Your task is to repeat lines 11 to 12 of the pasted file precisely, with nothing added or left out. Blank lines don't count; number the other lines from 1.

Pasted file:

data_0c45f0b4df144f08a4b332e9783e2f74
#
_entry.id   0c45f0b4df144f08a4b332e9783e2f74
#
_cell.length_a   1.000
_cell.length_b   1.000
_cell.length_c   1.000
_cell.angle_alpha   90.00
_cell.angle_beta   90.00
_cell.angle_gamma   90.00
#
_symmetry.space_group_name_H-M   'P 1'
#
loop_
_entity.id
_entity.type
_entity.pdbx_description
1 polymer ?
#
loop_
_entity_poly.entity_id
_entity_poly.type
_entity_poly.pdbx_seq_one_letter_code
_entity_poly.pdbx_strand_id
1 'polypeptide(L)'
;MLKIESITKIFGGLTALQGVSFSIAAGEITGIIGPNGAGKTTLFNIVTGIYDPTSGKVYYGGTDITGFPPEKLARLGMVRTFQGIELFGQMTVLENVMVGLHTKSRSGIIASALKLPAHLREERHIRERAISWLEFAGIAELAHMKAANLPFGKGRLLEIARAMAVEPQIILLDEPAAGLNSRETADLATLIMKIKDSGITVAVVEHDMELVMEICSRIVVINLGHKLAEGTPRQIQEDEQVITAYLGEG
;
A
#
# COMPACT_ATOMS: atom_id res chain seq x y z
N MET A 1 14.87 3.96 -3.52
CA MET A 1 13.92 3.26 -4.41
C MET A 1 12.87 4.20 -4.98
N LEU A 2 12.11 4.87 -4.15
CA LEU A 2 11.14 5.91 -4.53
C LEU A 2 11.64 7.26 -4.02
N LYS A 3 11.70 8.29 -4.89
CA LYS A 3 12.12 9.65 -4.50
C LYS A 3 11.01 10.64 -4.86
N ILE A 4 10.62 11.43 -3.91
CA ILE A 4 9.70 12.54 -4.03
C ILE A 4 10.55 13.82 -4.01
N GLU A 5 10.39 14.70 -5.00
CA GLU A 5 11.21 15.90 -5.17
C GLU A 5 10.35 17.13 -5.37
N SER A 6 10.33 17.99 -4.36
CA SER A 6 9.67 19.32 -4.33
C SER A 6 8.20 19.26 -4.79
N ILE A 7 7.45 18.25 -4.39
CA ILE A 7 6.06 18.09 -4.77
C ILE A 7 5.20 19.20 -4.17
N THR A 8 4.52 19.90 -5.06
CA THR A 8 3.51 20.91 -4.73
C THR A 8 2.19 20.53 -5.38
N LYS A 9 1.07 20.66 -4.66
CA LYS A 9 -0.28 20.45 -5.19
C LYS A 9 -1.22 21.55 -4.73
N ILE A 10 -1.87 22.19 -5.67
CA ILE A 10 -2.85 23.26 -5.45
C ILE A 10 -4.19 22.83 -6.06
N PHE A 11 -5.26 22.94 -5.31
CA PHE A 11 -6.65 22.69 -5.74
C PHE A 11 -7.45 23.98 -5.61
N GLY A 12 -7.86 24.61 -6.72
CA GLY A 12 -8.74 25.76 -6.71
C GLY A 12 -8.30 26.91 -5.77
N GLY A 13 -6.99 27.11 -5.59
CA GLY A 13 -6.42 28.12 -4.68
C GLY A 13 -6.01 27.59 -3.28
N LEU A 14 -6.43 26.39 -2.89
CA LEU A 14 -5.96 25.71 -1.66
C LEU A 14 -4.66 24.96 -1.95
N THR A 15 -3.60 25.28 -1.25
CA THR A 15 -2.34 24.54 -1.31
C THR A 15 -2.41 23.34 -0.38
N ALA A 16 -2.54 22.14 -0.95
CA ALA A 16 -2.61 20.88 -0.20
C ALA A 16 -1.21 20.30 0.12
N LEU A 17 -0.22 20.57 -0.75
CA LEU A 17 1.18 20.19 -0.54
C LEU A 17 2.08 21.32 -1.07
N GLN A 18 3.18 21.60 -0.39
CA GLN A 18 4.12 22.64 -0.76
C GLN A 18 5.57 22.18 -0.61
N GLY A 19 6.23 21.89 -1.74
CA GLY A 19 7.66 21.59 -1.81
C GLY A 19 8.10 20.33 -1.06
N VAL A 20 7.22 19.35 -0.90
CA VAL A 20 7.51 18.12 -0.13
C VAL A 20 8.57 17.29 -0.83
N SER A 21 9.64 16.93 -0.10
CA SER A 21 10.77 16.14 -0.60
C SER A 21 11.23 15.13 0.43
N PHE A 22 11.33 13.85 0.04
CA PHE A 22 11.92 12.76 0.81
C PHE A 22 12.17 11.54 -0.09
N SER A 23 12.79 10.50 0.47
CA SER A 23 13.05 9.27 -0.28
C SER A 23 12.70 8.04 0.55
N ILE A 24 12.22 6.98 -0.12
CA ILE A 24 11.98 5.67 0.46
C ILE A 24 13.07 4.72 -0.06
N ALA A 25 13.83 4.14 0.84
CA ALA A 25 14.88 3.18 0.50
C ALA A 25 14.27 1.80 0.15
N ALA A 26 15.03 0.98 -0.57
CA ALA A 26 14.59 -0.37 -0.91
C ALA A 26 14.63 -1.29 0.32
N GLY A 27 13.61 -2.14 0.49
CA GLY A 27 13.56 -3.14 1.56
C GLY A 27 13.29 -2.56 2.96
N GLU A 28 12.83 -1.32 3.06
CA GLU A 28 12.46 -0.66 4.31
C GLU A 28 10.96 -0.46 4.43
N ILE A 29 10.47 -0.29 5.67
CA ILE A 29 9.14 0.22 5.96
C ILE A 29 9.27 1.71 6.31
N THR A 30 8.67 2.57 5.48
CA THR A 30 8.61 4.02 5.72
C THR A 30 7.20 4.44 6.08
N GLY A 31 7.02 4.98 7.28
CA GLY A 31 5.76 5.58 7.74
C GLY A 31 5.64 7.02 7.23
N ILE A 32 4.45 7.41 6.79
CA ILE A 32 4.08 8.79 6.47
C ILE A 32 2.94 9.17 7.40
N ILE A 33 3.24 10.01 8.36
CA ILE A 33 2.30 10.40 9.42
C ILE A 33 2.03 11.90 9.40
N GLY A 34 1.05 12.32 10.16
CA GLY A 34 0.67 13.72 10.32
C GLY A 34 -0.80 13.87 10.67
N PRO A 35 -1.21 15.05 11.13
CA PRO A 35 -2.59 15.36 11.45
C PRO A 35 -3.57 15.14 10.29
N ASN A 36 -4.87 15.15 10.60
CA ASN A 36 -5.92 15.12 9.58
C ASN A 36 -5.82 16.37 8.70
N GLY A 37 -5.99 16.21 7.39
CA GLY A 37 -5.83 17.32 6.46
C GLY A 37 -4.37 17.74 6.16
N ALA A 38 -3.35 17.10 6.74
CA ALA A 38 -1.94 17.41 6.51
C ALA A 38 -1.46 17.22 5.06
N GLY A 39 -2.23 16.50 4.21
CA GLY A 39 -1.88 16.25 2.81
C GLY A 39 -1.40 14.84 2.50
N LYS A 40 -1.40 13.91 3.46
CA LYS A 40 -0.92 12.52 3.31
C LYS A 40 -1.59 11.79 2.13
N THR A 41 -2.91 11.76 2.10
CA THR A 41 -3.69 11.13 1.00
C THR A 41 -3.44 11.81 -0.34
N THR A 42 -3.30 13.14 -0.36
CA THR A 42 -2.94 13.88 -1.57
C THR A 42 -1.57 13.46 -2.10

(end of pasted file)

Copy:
#
_symmetry.space_group_name_H-M   'P 1'